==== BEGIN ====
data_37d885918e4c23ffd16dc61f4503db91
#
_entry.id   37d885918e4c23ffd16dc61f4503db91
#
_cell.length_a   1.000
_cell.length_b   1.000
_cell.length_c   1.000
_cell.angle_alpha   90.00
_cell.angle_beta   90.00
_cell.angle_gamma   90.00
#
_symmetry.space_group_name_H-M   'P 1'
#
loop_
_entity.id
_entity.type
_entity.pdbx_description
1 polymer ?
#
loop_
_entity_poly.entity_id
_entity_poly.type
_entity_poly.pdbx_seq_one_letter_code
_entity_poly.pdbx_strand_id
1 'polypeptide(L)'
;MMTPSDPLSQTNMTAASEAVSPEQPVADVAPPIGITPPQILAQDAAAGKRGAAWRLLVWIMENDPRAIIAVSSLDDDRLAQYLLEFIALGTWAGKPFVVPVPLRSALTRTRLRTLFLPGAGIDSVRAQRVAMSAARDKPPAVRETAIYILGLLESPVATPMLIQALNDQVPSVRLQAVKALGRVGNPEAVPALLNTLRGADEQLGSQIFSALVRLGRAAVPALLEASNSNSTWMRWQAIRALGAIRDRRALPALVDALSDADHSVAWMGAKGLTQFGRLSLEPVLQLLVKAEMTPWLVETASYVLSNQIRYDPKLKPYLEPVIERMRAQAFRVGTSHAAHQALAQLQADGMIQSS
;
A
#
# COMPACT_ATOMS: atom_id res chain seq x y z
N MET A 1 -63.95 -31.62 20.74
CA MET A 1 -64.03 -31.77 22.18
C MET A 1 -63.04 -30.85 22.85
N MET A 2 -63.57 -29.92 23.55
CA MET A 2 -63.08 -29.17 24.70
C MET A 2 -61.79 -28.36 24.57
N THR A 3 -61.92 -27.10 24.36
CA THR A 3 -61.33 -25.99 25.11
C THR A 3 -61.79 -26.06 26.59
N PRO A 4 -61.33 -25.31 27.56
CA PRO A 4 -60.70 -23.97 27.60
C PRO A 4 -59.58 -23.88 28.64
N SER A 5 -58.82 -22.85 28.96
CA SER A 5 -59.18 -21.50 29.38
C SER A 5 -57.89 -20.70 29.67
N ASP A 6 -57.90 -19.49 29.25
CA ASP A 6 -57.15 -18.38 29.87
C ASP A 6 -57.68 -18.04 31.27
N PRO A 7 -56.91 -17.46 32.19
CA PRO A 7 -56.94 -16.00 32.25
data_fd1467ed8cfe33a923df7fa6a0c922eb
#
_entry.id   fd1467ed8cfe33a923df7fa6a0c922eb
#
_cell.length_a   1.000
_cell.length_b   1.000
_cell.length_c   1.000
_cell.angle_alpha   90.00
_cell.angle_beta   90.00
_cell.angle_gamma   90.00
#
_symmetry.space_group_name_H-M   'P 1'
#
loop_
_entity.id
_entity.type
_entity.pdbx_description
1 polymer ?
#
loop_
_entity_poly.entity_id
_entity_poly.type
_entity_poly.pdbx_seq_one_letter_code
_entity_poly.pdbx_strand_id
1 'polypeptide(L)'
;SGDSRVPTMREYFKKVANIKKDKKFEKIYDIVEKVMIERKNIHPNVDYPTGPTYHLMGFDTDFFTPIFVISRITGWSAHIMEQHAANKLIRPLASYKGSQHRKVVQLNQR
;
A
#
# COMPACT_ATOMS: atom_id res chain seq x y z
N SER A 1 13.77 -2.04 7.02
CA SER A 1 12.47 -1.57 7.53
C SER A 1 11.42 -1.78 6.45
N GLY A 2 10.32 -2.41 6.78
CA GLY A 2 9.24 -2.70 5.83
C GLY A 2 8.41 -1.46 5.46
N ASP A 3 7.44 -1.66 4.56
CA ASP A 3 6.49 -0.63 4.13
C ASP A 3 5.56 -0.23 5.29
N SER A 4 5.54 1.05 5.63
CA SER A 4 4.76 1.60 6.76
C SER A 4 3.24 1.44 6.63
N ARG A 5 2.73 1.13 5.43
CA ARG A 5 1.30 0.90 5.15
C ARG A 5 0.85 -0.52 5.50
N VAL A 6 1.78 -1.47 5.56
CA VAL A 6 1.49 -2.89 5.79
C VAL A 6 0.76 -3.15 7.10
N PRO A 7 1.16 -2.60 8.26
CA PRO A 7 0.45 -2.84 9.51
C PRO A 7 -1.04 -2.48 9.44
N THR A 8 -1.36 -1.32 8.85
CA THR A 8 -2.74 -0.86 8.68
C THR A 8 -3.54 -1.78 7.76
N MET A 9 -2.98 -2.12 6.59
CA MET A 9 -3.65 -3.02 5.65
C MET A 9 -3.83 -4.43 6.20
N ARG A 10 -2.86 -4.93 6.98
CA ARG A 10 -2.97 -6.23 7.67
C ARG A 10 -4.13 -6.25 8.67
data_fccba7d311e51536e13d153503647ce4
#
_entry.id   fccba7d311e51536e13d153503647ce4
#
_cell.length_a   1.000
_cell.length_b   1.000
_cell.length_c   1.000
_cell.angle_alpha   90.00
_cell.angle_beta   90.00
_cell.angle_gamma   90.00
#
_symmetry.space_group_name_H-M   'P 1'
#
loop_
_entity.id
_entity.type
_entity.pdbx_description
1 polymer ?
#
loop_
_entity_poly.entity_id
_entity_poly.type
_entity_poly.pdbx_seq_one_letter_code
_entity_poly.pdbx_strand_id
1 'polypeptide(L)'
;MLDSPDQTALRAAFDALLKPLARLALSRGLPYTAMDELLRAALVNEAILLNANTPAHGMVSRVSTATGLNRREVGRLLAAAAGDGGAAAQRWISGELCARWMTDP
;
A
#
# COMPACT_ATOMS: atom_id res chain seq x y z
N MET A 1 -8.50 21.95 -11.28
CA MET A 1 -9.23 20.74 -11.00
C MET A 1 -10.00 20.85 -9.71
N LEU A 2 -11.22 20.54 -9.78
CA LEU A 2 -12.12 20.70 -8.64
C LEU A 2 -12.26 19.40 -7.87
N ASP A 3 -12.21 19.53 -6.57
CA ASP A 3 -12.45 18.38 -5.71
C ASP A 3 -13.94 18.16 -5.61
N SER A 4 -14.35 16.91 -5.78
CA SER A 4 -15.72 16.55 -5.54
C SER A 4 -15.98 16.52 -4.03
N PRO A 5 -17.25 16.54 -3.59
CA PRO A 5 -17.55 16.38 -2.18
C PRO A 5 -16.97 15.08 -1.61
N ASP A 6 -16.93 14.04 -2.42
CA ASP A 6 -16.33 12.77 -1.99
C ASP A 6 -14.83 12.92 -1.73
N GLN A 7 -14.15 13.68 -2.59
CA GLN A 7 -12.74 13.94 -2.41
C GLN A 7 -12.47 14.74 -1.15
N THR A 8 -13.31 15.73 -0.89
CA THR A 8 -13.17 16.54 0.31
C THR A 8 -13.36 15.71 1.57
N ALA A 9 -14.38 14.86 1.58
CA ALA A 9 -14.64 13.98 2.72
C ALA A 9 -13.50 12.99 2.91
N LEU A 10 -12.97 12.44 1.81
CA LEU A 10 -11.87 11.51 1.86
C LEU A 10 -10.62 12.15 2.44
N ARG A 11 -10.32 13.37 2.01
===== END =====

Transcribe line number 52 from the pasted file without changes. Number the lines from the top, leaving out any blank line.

#